Regulating in a digital world Contents

Chapter 4: Market concentration


121.Google, Amazon, Facebook and Apple (the ‘GAFAs’) are sometimes known as the ‘Big Four’ as they have grown at remarkable rates.129 Microsoft is nearly 45 years old and remains a major presence online. Dr Shehar Bano said: “Over time the internet has evolved into an ecosystem dominated and controlled by a small number of large online platforms—resulting in centralisation and monopolies.”130 These platforms operate at an unprecedented scale. All five have a market value of over $400 billion. Facebook alone has 2.7 billion active monthly users across its services.131 Google argued that the position of these five companies “does not reflect a lack of innovation in that space or a certainty over what will happen going forward. We thrive on innovation and feel we are operating in a very competitive environment.”132 Table 2 shows the major services that these companies provide across several different digital markets (bold indicates the biggest services in the market).

122.The Government told us that the Department for Business, Energy and Industrial Strategy is reviewing “the UK’s competition tools in the context of digital markets to make sure the powers are effective in responding to the new digital challenges.”133 This is part of a wider competition law review. The review will consider “whether the current competition regime is sufficiently equipped to respond to the rapid changes taking place to business models in the digital economy. It is also seeking evidence on how it should address platforms, agglomeration, algorithms and the consolidation of competitors.” On 2 August 2018 the Government appointed Professor Jason Furman to lead an expert panel for this review.134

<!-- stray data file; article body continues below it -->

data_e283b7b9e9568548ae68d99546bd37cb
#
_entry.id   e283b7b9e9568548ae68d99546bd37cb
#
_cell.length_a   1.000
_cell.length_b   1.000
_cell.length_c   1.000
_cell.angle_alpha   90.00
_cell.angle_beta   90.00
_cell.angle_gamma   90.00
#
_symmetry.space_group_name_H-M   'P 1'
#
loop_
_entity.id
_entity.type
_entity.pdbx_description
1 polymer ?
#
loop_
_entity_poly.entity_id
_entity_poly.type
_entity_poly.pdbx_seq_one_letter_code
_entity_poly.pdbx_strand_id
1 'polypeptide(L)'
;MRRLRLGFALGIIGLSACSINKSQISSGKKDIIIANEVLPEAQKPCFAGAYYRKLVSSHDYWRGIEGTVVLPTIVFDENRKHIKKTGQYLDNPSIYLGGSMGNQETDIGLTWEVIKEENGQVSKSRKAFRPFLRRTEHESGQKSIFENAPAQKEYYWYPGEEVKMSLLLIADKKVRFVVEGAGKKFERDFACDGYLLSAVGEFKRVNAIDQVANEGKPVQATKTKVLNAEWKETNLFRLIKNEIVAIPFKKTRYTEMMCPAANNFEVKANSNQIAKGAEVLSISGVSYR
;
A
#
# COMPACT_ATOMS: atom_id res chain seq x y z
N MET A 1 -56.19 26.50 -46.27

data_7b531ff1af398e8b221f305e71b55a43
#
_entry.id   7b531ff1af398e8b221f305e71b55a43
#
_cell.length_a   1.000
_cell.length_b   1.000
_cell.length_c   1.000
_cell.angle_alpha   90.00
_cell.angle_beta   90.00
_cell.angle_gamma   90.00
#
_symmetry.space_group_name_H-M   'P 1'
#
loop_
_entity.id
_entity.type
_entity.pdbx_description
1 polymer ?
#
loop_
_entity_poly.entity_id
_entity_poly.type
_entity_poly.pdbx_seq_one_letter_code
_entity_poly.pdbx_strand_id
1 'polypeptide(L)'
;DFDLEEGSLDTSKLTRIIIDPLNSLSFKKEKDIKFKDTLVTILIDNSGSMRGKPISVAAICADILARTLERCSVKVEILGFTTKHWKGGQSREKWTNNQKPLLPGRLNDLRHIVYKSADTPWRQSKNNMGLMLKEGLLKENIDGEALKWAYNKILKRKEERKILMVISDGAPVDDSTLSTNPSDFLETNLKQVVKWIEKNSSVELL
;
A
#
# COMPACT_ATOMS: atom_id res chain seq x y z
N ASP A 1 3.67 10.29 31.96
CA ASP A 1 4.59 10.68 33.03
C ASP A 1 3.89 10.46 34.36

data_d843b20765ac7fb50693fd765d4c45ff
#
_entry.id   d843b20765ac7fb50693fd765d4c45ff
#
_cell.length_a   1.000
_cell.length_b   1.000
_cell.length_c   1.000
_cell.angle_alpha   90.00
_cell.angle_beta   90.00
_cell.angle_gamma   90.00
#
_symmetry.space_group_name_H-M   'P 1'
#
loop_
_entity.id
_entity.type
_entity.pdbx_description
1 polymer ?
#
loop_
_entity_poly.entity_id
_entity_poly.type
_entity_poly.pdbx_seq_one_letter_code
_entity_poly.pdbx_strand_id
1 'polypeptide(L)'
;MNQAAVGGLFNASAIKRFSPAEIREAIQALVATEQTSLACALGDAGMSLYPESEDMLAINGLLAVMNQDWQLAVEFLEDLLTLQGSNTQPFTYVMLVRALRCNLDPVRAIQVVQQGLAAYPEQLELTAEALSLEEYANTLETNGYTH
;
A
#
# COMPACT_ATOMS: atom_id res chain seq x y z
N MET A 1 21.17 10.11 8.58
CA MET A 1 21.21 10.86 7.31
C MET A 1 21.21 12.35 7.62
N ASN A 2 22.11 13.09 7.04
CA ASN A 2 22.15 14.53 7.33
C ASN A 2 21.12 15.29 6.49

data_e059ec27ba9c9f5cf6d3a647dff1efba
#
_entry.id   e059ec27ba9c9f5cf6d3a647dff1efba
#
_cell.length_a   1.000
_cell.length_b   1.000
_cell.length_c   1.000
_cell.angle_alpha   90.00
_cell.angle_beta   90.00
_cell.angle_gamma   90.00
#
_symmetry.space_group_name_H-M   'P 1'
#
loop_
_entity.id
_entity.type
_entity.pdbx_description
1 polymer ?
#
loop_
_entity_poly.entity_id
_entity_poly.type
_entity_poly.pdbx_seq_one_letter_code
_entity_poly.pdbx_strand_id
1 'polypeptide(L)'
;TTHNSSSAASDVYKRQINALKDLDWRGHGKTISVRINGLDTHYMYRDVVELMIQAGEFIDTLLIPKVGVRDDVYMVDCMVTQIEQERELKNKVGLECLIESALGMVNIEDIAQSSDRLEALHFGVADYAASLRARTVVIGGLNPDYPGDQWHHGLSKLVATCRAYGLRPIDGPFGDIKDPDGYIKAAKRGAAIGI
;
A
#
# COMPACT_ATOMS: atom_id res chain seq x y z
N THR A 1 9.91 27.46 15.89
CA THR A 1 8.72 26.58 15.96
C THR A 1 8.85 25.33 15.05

123.Dr Damian Tambini told us that the public-policy debate around internet regulation had come about “because these info platforms now play a crucial infrastructure role in most of our lives. Therefore they are too important and powerful to ignore.”135

Competition and digital markets

124.Competition law prohibits abuse of market dominance. While dominance by itself is not prohibited, dominant businesses have a responsibility to ensure that their conduct does not distort the market. Professor Pinar Akman did not think that “dominance and market power on their own are a cause for concern … What would be a cause for concern is if companies engage in conduct that is anticompetitive, distorts competition and ultimately harms consumers.”136 Size might be a “result of superior efficiency and being better than one’s rivals”.